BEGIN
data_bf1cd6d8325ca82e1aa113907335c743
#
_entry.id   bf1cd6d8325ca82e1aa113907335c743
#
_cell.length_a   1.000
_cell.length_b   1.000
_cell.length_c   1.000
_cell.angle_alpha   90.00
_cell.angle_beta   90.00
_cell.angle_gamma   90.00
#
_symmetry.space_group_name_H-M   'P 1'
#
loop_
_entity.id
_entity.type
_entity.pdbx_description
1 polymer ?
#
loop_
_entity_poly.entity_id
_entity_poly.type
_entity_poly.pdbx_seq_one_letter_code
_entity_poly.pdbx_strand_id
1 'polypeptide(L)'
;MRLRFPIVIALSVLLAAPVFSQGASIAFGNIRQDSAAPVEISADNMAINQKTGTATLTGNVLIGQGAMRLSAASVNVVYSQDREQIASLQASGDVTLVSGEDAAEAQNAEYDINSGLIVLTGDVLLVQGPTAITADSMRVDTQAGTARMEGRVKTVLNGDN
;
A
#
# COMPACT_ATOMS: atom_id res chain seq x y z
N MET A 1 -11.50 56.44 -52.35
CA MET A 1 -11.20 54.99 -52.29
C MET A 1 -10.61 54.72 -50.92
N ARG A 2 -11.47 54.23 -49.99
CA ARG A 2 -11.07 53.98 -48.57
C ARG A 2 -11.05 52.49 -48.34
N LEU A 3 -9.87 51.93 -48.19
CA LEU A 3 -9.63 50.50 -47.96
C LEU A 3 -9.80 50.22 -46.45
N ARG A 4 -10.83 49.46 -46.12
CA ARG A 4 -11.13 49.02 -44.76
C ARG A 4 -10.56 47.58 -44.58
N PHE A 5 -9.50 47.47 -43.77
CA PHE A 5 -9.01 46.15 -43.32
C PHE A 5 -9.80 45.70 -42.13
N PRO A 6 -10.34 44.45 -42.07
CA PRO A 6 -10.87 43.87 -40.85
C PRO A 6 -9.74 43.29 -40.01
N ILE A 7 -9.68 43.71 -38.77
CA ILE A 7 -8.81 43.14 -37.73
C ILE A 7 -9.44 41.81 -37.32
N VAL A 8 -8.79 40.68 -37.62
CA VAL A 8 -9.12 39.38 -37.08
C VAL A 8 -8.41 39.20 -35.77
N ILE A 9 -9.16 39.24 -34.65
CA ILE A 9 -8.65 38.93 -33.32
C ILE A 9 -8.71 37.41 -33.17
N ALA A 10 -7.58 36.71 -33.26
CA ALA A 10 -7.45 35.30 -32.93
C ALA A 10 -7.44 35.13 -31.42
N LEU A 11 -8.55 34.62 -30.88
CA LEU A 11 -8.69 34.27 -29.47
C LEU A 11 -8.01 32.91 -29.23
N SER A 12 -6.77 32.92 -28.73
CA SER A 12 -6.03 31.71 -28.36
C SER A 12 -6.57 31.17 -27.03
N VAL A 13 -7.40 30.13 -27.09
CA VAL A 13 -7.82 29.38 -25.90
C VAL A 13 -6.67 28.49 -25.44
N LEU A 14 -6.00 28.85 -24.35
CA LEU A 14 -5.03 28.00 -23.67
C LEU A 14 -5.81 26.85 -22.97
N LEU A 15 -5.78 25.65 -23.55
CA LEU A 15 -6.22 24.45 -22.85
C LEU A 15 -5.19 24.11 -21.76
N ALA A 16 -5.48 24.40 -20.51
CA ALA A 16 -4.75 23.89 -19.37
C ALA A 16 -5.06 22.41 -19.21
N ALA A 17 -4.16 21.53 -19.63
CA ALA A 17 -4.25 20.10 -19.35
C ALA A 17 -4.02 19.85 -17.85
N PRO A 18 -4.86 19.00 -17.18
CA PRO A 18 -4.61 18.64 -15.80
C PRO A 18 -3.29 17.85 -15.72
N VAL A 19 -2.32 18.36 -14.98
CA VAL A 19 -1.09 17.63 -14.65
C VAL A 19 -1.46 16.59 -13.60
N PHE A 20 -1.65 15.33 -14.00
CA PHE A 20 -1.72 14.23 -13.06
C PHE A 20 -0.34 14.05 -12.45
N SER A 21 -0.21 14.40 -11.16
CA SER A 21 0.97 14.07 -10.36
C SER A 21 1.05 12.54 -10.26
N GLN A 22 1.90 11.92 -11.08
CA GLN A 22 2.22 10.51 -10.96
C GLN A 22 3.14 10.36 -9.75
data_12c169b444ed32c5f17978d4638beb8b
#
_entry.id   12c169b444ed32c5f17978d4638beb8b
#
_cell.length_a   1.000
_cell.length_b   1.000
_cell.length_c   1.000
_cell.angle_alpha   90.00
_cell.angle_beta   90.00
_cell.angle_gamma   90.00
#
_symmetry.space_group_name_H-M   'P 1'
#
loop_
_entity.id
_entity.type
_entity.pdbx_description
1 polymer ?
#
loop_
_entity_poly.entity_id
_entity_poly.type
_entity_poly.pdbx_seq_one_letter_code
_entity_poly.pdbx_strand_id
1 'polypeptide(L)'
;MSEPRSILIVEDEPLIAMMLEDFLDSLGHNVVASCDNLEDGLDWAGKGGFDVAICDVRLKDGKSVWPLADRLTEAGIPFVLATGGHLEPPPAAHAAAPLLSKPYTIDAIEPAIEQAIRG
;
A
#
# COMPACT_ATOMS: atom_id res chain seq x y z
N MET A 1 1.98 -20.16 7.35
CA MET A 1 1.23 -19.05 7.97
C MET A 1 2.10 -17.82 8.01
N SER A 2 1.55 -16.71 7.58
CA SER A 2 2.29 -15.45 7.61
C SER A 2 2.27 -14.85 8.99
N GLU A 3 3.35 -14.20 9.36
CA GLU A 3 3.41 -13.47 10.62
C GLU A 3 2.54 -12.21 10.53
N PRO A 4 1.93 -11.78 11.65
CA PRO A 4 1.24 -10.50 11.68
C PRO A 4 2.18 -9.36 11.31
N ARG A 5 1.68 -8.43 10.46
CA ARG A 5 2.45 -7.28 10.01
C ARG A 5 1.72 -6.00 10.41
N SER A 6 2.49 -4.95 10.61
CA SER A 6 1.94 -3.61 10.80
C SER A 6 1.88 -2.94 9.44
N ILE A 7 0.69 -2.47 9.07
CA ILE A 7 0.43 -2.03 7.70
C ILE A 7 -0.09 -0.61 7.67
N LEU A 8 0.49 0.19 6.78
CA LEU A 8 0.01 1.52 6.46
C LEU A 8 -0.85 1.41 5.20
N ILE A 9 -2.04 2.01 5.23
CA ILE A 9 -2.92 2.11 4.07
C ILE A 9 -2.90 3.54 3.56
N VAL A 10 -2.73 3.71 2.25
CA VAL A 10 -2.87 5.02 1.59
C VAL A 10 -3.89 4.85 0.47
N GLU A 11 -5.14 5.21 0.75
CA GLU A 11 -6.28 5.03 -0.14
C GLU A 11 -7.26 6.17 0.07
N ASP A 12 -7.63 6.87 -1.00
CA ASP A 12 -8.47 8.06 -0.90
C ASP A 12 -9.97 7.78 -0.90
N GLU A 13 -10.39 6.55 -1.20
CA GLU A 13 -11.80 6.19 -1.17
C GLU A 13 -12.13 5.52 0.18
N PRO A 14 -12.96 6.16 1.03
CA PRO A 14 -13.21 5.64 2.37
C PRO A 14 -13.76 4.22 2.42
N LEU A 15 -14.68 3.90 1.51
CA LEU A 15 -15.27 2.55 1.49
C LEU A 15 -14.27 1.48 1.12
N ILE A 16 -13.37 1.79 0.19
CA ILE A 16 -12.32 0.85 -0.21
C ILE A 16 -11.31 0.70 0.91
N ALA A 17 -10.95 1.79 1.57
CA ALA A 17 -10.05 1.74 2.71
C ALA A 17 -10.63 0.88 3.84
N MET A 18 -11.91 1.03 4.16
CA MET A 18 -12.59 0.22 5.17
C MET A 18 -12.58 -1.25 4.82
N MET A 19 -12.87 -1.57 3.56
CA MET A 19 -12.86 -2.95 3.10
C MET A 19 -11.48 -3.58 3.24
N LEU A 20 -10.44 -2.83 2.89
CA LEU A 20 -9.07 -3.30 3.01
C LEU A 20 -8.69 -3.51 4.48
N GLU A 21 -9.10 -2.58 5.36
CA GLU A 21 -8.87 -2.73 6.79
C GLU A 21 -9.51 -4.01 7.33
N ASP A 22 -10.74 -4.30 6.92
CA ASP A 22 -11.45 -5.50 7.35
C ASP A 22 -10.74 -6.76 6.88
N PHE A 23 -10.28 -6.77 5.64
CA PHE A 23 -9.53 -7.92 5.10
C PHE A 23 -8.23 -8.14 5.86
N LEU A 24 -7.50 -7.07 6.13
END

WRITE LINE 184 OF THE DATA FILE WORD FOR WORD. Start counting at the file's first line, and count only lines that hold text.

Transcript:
N LEU A 20 -10.44 -2.83 2.89